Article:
January 12, 2013

Why Your Next Steak Might Kill You. ~ Monica Johnson

Dangerous pathogens, such as E. coli, are generally present in beef.

In fact, ground beef is so synonymous with harmful bacteria that there are strict safety standards that call for inspections of the meat. This is a good thing.

Primal cuts of meat, such as steak or roasts, are not usually tested. This is not a good thing. This means that more dangerous bacteria-infected meat makes it to the market for the consumer to purchase.

But wait, there’s more!

A year-long investigation by the Kansas City Star, called Beef’s Raw Edges, revealed that a common practice in meat processing plants is to mechanically tenderize cuts of meat that may be tough. It may also be called bladed or needled meat.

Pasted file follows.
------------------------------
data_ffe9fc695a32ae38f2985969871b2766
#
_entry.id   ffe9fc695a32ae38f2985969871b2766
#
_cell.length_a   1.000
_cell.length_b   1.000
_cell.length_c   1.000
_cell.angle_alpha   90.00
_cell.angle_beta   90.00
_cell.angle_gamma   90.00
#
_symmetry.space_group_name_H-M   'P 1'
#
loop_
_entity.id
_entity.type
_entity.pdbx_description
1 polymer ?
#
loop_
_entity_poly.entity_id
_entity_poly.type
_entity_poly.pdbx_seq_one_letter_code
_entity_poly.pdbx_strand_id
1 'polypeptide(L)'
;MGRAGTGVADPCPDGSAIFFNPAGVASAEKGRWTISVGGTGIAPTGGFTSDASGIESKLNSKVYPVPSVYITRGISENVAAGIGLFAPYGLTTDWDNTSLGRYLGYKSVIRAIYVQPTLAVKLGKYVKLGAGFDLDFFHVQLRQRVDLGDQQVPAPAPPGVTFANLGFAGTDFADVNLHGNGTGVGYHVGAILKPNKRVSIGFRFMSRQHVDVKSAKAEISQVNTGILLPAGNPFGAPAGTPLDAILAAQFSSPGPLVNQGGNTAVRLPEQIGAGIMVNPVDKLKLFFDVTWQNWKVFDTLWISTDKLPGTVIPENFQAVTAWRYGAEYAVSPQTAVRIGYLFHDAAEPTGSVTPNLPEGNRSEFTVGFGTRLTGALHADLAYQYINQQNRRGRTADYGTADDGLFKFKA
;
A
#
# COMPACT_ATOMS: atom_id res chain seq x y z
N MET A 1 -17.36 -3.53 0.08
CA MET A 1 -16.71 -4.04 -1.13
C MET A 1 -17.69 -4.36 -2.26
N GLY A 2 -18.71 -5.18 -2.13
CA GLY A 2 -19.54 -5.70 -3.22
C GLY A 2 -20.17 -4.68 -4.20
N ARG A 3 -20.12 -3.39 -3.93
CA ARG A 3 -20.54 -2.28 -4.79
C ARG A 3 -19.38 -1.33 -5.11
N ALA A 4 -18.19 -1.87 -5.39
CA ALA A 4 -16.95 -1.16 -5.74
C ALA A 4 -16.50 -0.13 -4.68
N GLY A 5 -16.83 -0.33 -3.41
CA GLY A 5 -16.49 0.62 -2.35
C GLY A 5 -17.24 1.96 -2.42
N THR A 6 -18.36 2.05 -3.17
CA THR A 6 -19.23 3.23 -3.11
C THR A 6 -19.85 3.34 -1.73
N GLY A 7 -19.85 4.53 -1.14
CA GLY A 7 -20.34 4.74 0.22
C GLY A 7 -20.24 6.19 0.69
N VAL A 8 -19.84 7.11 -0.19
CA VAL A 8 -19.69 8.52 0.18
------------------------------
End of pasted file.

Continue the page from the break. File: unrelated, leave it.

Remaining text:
If the meat is tenderized on a conveyor belt and one steak contains dangerous pathogens, the needles or blades may now contain that pathogen and can pass it onto the next piece of meat.

A majority of this meat is sold to family-style restaurants, hotels and group homes.

So, the next time your waitress asks how you want your burger or steak cooked, consider saying, “Well-done!”


Monica Johnson is proud to call New York City her home, though she equally loves Mount Desert Island, Maine. In an ideal world, she would split her time between the two. She also loves hiking and puppies.



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Assistant Ed: Amy Cushing

Ed: Bryonie Wise


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